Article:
New delivery route temporary solution to water problems

By Megan R. Harrell

STAR STAFF
mharrell@starhq.com

  
Last night marked the inaugural run of a new water delivery route in the Little Milligan community. A 4,000 gallon milk truck will now bring water to residents who have never had the luxury of tapping into clean drinking water at their properties.
   Bob Reed, of Limestone donated the milk truck to the community after he learned of the water woes through a local farmer. Reed owns seven similar trucks and operates a liquid delivery business in Eastern Tennessee.
   According to Little Milligan Principal, J.R. Campbell, the community has been looking for a large truck in order to supply residents with a sufficient amount of water throughout the winter.
   "We were looking for a milk truck for deliveries because they have to be clean, and now we can bring drinkable water to people who need it," Campbell said. "We are just ecstatic. We have thought all along that a water route is what we needed, and it has just happened."
   Before donating the truck to Little Milligan, Reed equipped it with six new tires. He also arranged for the truck driver to be covered by his insurance.
   A Carter County bus driver will be making the scheduled water deliveries over the next several months. Campbell stated that deliveries will begin where they are needed most, then they will proceed to other homes. "We are going to the neediest first," Campbell said. "We have some people that are sick and we have targeted them. We know of 10 homes that we are going to get to first," Campbell said.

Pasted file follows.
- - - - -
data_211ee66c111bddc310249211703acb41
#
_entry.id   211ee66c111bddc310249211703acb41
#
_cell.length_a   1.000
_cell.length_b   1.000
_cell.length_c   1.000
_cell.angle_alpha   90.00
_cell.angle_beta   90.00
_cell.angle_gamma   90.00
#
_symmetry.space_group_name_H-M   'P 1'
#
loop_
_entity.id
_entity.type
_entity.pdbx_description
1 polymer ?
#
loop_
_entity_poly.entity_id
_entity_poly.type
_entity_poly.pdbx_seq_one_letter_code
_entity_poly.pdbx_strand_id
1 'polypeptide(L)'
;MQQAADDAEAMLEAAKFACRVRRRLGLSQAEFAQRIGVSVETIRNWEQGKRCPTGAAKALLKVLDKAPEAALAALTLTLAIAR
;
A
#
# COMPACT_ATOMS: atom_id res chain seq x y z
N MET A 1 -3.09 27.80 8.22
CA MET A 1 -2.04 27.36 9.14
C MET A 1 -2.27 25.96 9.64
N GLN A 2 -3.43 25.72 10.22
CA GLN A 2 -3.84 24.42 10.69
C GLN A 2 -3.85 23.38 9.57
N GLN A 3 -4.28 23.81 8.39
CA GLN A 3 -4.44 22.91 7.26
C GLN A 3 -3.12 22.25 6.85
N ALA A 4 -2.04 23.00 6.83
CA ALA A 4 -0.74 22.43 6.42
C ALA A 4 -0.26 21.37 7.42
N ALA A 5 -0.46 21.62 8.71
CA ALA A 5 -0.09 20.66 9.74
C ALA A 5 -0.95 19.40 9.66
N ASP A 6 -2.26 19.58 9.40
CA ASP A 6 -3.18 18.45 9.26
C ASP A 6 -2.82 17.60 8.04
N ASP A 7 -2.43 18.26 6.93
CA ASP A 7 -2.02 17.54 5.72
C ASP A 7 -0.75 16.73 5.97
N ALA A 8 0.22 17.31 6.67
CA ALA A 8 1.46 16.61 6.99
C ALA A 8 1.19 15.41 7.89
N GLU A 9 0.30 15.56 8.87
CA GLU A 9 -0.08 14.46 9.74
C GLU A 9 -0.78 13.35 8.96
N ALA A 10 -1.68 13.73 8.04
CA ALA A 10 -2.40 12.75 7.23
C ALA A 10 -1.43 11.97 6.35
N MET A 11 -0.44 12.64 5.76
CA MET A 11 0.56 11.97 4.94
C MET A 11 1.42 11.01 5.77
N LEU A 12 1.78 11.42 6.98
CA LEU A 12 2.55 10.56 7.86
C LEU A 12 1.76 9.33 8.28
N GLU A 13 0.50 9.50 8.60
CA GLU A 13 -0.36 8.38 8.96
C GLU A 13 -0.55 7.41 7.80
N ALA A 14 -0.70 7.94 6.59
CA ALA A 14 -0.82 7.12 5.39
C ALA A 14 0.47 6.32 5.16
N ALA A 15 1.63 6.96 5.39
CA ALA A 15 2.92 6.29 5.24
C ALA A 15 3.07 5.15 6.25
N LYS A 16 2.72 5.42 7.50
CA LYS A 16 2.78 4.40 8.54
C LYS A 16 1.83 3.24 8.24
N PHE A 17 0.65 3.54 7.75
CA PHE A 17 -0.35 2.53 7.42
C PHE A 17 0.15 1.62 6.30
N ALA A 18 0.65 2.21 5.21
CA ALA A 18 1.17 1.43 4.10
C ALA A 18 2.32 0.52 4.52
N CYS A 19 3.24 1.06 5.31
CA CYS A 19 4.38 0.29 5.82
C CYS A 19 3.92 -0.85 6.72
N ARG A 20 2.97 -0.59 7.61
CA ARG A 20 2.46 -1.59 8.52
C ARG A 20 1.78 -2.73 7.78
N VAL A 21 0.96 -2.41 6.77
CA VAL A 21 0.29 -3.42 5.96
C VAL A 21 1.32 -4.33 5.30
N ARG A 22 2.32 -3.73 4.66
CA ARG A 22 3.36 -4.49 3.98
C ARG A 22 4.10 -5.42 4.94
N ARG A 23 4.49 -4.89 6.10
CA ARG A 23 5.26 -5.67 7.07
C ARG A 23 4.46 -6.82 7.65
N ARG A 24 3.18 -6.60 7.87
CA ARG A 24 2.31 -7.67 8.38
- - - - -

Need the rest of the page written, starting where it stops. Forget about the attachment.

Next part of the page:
Campbell said the water route could end up benefiting as many as 50 families that are currently without utility water, filling residents' cisterns with thousands of gallons of clean drinking water.
   The water route is providing an immediate solution to a long term problem in the community. County Executive, Dale Fair and state officials are currently working to establish a permanent solution to water problems throughout the county.
   Residents will not have to pay for the cost of the water or for its delivery. A Little Milligan School community water fund has been established to cover the cost of providing needy residents with water.
   Over $3,000 has already been donated to the fund, and with a few more donations, Campbell believes the community will be able to make it until spring. He said diesel fuel for the truck will account for most of the cost related to the delivery effort.
   Money from the fund will be used to pay a nominal fee for water at the Hampton Water Utility. Dr. Lee Miller is a commissioner with the utility, and said they have been trying to help the Little Milligan residents by supplying them with water.
   "Our policy is not to profit from the misery of others," Miller said. "We first offered for anybody to come get water for free, and we are treating them like regular utility customers."
   Miller added that the Hampton utility would love to give the water away for free, but it belongs to the entire community. He said, however, they do have one of the lowest rates in the state.
   In addition to the delivery route, money donated to the fund will be used to pay for the construction of indoor bathrooms and for the installation of hot water holding tanks in some homes in the community.
   Several local carpenters have donated their time and skills to the projects, and Campbell hopes to begin construction at some of the homes before Thanksgiving.